How to Learn Faster Without Doing Anything

How to Learn Faster Without Doing Anything

I’ll just admit up front I may have been a bit hyperbolic. Then again, maybe not. Because really this is about how to speed up your learning when you’re not doing anything – actively practicing or studying.

There are a lot of ideas and suggestions available to speed up learning a skill or topic but most of them focus on the active part of learning, practicing, studying, or otherwise engaging with the learning itself.

But something that is just as important, if not more important, is what you do after the learning session to be able to integrate, utilize, and retain what you’ve learned. When I invest my time and money in coaching on a skill that I’m trying to improve I want to get as much out of my investment as I possibly can. These are a few things that I’ve found, and have at least some empirical support, that improve that process of integration so that the next time you come back you’re better than you were before seemingly without having done anything.

  1. Sleep. Sleep is without question one of the most important raw materials for cognitive performance, and it plays a critical part in learning. In a French study adults who went to sleep overnight between learning sessions retained ~30% more French-Swahili word pairs, and required fewer additional trials to learn the rest of them than the group that had no sleep between two learning sessions in the same day. I’ve found that even a short nap is enough to help integrate what you’ve learned. I’ve written about how to improve your sleep before, and I think if there’s one thing worth putting some focus towards it’s this.
  2. Walking. Besides being the most underrated physical activity ever walking is also a great cognitive enhancer. Steve Jobs was known to spend hours walking on the Apple campus, and took many of his meetings on walks. There’s something about walking that allows the brain to relax, wander, and freely connect dots that doesn’t happen under more strenuous exercise and doesn’t seem to happen in the absence of activity.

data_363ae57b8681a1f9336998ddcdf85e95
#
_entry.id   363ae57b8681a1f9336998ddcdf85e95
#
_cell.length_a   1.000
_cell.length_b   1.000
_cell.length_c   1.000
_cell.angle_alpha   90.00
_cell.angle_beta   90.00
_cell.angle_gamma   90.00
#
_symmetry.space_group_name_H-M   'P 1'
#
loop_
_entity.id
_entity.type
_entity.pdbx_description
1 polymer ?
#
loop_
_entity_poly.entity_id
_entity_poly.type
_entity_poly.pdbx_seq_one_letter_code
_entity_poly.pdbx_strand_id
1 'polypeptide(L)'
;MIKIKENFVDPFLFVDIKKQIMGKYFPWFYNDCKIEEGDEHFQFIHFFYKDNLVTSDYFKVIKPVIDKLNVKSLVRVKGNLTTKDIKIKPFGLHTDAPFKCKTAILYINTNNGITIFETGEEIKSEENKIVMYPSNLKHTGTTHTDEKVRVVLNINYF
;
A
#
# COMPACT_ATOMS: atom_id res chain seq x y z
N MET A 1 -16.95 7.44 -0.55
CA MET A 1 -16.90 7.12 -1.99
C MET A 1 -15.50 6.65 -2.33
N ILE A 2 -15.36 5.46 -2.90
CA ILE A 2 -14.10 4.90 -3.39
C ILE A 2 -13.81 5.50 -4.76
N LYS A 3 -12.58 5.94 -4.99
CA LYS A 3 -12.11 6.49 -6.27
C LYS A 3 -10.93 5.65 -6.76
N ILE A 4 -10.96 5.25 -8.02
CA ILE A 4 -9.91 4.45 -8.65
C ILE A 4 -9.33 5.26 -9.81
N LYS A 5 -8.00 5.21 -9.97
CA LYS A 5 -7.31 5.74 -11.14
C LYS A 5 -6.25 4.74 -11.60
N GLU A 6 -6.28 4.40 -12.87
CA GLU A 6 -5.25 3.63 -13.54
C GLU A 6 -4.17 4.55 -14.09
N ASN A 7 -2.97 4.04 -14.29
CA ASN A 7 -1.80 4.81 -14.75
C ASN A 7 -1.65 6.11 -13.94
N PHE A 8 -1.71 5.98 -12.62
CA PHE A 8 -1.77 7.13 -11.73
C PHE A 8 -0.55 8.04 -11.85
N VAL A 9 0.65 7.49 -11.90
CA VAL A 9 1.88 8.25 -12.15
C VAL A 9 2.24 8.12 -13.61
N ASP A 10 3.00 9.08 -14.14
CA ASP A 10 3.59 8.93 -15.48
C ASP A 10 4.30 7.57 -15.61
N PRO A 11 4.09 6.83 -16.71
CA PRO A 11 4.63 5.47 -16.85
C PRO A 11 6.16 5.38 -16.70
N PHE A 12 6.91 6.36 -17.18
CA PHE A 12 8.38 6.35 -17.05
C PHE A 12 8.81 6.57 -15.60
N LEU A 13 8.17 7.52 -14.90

3. Nootropics. Look I’m going to honestly tell you that I think most nootropics are bullshit. If you’ve paid any attention to the nootropics “story” you’ll know that the general line is that these are powerful “smart drugs” that the government researched and then gave up on because they couldn’t be patented and money couldn’t be made off them or some such nonsense. However, if I am spending a thousand bucks an hour to fly in the wind tunnel popping a few capsules of a nootropic is a pretty cheap way to *maybe* get a touch of neurological help.
  4. Floating. Sensory deprivation tanks, also known as float tanks, operate on a simple premise. If you can free up whatever cognitive load is being used by keeping yourself sitting or standing and taking in sensory inputs then you have more brainpower to integrate. They’re totally pitch black, usually sound deadened, and you float in a pool of saltwater that is extremely bouyant. You might think of it as extreme relaxation since you’re just floating in space with virtually no sensation. I personally enjoy it, and whenever possible I try to stick a float session around an intense learning session. It’s also fairly inexpensive. Here at home I go to Flotation Philly, but I’ve been to float tanks all over the country.

These are just a few little tricks that I’ve found to have a mild but noticeable impact on my ability to utilize and integrate a skill, movement, or information that I’ve just learned. Over time through the aggregation of marginal gains these small improvements can have a significant positive effect. And for the most part, they require no additional effort.

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